Use this URL to cite or link to this record in EThOS: http://ethos.bl.uk/OrderDetails.do?uin=uk.bl.ethos.582897
Title: Social studies education in Nigeria : the challenge of building a nation
Author: Sofadekan, Adedayo Oyewole
Awarding Body: Brunel University
Current Institution: Brunel University
Date of Award: 2012
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Abstract:
The general aim in conducting this research is to investigate the teaching and learning of Social Studies in Nigeria and to understand how it is taught and its role in fostering tolerance and appreciation for cultural differences. However, teachers of Social Studies often adopt different methods. Hence, it is important to understand how their teaching impacts upon the day to day lives of Nigerians. This study is made up three discrete studies, each building upon the one before, but all three studies tell a story. Several types of data collection methods were used to obtain the findings. These included interviews, questionnaires and a class-based study. The first study explored qualitatively how ex-students have used the knowledge they gained in Social Studies in their daily lives. The second study was conducted to examine the challenges that teachers’ faced in the delivery of the Social Studies curriculum while the third study focused on the effectiveness of a scaffolded approach in the teaching and learning of Social Studies. The findings revealed that there is a tension in the curriculum between how participants perceived Social Studies and the purpose of Social Studies as defined by the Government in Nigeria. The aims and objectives of the current Social Studies curriculum jar with the issues that some participants identified as being relevant to their daily lives. It also revealed that not all the teachers are Social Studies specialists, there are some non-specialist teachers teaching Social Studies. This may have accounted for diversity of teaching methods and opportunities. It was also reported that the curriculum content in Social Studies is not adequate for addressing the social issues and problems that face Nigeria today. The findings also show that using a scaffolded approach seems to have promoted students’ learning around issues relevant to their lives in Nigeria. The findings from this study revealed that there is a tension in the curriculum; it is my contention that it can be improved by using a scaffolded approach and by ensuring that Social Studies specialists deliver the content.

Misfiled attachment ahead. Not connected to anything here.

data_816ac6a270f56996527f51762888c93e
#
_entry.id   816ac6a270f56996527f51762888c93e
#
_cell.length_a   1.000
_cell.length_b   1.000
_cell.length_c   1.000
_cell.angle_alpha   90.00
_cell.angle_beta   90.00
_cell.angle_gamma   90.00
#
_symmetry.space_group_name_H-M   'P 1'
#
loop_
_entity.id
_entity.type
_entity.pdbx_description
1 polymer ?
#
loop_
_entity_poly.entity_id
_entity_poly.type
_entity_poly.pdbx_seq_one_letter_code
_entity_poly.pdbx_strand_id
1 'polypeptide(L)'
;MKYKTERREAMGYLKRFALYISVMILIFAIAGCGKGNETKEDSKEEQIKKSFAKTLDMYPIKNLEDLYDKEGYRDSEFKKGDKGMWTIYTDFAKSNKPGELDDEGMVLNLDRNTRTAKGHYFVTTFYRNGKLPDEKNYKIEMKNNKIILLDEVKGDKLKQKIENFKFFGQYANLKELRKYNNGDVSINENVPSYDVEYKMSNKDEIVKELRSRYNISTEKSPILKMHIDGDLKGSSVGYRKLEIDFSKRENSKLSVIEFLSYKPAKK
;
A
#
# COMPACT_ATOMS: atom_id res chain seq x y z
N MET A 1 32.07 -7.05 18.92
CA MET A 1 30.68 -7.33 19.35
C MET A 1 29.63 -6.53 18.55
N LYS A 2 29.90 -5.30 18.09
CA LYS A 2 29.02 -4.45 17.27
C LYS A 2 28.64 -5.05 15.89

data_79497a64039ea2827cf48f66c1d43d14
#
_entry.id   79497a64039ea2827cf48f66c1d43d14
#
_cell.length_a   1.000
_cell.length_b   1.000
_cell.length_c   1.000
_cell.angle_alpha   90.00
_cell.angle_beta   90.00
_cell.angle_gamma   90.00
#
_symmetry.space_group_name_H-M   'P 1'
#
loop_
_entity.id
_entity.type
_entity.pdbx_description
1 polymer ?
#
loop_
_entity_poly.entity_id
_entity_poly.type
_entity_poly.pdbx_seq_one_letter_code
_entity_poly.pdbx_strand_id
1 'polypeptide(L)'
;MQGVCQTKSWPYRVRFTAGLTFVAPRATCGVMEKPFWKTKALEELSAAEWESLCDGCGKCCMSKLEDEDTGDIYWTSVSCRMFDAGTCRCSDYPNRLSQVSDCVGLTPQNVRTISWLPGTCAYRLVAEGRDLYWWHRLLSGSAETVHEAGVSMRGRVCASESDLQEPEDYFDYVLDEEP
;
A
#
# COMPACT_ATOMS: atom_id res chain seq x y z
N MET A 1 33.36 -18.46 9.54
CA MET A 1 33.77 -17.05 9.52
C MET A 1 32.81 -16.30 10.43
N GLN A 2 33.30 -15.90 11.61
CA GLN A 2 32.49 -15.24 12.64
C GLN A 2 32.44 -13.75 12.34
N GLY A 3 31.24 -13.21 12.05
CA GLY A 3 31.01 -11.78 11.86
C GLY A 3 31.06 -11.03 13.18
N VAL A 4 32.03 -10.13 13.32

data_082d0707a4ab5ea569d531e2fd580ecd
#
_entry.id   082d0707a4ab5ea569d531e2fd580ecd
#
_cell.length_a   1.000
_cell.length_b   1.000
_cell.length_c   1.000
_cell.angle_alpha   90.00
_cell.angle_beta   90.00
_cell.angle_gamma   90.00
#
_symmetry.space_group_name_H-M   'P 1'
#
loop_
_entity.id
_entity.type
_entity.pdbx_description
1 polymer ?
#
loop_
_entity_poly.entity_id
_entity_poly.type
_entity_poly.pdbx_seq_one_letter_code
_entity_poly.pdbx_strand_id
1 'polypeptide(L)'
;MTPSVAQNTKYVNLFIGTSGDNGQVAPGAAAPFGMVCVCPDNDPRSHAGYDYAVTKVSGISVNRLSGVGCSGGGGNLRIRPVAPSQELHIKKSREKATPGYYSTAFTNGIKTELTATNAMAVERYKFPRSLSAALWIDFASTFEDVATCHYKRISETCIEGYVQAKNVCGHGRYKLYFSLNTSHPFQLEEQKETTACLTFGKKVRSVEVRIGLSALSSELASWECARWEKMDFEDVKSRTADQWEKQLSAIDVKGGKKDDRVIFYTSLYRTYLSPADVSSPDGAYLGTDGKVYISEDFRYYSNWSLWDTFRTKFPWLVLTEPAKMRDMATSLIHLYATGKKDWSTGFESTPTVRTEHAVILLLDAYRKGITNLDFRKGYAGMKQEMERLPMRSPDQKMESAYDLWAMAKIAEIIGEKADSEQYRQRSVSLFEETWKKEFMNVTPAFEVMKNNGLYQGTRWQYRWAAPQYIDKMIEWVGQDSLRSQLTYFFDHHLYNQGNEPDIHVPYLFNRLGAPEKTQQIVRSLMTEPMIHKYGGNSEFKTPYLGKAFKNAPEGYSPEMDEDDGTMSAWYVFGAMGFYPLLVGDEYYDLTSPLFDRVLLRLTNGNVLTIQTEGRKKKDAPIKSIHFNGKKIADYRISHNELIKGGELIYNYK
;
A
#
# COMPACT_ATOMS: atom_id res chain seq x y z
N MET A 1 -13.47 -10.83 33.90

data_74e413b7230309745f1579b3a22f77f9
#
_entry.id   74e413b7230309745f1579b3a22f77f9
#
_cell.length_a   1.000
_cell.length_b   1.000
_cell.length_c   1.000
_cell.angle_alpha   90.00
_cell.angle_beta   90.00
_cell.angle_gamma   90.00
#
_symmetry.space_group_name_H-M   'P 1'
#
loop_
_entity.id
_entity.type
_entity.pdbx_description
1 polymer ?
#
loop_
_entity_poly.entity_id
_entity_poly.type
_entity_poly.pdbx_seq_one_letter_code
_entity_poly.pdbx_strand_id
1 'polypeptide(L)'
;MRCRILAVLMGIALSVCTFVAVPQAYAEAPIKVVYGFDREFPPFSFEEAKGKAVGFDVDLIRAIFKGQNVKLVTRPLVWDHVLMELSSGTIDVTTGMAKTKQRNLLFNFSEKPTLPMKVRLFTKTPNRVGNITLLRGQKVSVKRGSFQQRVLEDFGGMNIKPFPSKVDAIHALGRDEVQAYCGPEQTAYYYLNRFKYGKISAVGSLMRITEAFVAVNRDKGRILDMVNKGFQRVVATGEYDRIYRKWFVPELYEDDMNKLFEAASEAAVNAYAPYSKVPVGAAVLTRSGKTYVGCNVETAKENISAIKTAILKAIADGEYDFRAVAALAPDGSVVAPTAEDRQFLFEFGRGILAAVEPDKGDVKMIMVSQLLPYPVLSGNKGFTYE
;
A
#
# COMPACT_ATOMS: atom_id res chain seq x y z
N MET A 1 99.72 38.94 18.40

Supervisor: Rivers, I.; Capel, S. Sponsor: Not available
Qualification Name: Thesis (Ph.D.) Qualification Level: Doctoral
EThOS ID: uk.bl.ethos.582897  DOI: Not available
Keywords: Social studies ; Scaffolding ; Nigeria ; Education ; Nation-building
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